Final safety and security check. Remove all gadgets and metal items (including belts and coins) from your body. remove your shoes only when instructed.

That’s about it. It’s a long process and it involves a lot of queueing so make sure you’re at the airport at least 2 hours before your flight.

How early ought to I be at the airport?

At least 2 hours before your scheduled departure.

I personally like showing up at the airport 3-4 hours earlier just in case something untoward happens. I once lost my old passport and visa at the airport on two different occasions (yeah, I was careless, haha), but good thing I had enough time to search. Also, I like staying at airports. Hehe.

Update: In top season like the weeks before and after Christmas, it’s best to arrive at least 4 hours before your flight.

What are the things that I ought to bring to the airport?

I always have a checklist of items I should NOT forget.

Here are the most essential items.

Passport – Duh.

Visa – When applicable

Return flight Ticket – Make sure you print out the tickets. When I fly domestic, I typically just show the check-in agent the tickets on my phone. They accept it. but for international flights, you will be showing your tickets too numerous times (check-in counter, travel tax counter, departure fee counter, immigration, etc) that it would be impractical and ridiculously bothersome to whip out your phone every step of the way. A printed ticket will make it a lot simpler for you and the people who will check it. Besides, a piece of paper does not need to be charged.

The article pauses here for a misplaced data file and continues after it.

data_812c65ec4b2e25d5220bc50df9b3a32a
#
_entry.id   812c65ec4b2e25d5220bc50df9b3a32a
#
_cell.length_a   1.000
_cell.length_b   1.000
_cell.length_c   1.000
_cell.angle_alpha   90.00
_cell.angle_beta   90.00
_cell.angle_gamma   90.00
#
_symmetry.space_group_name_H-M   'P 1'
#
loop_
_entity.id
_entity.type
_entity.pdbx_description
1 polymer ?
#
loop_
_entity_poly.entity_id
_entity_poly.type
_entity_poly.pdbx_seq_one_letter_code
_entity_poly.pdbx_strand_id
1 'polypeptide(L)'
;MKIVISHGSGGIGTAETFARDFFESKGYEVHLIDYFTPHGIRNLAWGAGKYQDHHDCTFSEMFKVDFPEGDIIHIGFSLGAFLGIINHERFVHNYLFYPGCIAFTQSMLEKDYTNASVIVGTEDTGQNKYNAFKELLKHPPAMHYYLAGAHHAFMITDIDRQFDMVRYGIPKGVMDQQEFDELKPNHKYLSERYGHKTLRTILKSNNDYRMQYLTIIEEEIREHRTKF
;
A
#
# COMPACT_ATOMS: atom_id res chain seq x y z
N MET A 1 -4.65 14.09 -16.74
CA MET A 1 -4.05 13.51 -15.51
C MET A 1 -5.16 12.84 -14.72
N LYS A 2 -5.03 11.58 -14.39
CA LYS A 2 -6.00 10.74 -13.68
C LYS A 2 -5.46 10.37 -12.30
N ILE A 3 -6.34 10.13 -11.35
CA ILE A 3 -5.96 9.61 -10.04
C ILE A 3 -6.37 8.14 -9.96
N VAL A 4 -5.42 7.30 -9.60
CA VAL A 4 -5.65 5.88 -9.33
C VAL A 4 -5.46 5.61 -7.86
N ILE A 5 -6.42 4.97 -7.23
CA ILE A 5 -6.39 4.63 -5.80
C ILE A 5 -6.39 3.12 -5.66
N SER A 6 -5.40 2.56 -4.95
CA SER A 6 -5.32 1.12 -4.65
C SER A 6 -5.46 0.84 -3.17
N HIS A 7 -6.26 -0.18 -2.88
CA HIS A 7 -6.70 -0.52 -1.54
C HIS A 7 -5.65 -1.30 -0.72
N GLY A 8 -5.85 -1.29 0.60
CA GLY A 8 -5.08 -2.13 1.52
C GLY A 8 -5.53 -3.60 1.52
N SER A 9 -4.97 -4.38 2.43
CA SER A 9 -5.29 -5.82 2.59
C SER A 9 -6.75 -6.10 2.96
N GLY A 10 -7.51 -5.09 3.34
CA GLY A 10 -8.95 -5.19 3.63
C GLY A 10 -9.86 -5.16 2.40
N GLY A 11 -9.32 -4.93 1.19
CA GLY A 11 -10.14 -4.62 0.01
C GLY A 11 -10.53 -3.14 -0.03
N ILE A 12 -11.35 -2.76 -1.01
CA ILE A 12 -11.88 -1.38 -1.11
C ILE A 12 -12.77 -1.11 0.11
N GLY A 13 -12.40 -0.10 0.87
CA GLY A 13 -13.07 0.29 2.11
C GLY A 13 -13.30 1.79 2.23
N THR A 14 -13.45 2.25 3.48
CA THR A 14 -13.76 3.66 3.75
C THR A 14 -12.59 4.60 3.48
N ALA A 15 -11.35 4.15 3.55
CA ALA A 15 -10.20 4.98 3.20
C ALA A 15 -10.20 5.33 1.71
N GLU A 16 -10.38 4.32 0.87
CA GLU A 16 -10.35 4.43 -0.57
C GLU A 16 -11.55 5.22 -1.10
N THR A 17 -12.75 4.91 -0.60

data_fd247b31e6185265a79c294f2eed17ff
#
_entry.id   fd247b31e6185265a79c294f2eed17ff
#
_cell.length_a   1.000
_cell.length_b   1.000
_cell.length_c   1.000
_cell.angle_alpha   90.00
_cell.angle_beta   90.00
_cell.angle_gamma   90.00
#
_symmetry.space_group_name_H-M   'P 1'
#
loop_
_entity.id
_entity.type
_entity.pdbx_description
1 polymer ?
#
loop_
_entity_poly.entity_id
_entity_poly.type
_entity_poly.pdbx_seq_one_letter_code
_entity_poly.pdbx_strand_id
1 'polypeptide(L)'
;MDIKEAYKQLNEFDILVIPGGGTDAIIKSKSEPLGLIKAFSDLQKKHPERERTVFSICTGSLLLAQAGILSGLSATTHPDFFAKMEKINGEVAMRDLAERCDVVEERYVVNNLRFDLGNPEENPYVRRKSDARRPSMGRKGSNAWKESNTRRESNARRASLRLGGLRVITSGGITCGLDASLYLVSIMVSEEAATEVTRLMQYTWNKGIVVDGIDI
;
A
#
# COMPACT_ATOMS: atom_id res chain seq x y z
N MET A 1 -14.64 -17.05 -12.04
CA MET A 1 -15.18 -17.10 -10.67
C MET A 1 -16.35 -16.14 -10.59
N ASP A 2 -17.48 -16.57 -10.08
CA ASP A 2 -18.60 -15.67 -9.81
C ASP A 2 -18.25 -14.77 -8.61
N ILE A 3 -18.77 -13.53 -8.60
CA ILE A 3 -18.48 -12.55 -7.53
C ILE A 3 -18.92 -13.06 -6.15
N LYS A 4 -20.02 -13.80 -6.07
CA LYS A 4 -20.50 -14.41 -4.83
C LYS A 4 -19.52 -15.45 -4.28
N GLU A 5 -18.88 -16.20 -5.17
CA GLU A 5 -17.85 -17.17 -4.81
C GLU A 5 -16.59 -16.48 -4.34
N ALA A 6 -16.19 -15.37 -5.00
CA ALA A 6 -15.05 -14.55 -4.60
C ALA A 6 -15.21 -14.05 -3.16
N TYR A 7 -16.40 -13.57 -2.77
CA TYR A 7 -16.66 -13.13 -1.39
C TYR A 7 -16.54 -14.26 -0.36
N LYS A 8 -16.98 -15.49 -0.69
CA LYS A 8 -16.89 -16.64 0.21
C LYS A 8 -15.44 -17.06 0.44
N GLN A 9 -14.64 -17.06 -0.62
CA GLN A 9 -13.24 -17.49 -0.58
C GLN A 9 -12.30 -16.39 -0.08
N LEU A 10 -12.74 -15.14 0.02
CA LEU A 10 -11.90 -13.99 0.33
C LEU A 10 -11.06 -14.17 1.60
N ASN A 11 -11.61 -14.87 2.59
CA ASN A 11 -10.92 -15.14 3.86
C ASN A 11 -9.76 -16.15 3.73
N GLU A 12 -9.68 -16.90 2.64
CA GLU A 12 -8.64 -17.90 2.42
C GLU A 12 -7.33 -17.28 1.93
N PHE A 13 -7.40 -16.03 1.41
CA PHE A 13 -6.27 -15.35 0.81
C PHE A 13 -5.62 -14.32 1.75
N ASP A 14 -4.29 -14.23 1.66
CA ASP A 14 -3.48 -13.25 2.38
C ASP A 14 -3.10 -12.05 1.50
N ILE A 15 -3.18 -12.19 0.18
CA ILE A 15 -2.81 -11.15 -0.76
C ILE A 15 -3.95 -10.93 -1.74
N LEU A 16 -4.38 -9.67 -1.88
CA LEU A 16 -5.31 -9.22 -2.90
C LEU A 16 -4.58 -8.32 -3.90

Company ID – immigration Officers in some cases ask for a company ID as a proof that you would return to the Philippines and would not seek employment opportunities in your destination country.

Address and contact number abroad – If you’re traveling as a tourist, get the hotel’s exact address and contact number. If you’re going to a pal or relative and you’re staying with them, get their exact address and contact number. You will need it when filling out immigration forms.

DSWD Clearance – only when traveling with a minor who is not your child and the parents are not joining the trip.

Here are other things that you can bring for good measure.

Hotel reservation – If you’re traveling as a tourist.

Invitation letter – If you’re going to a pal or relative and staying with them.

Money – Of course! Make sure you have enough. My typical budget for a 3-day or 4-day trip abroad is US$600 but I typically just spend less than USD400. having not enough cash is a common reason why travelers are denied entry even when they are already at the airport.

Credit card – Some airports require a copy of the credit report card used when the tickets are booked online. You might also need it as a safety net in case you run short of cash. Some hotels also ask for credit report card for deposit.

Photocopy of the Passport and Visa – just in case you lose your documents, it would be simpler for you to get a replacement if you have a copy. When you’re already in your destination and you’re going out, leave the photocopy in the hotel room if you’re bringing the original with you.

Travel schedule – Make a clear plan of what you want to do and write them down. In case the immigration Officers pick you for a random check, a printed schedule will help convince them that you will really go to your destination to trip and nothing else.

Address and contact number of the Philippine embassy in your destination country – just in case something happens.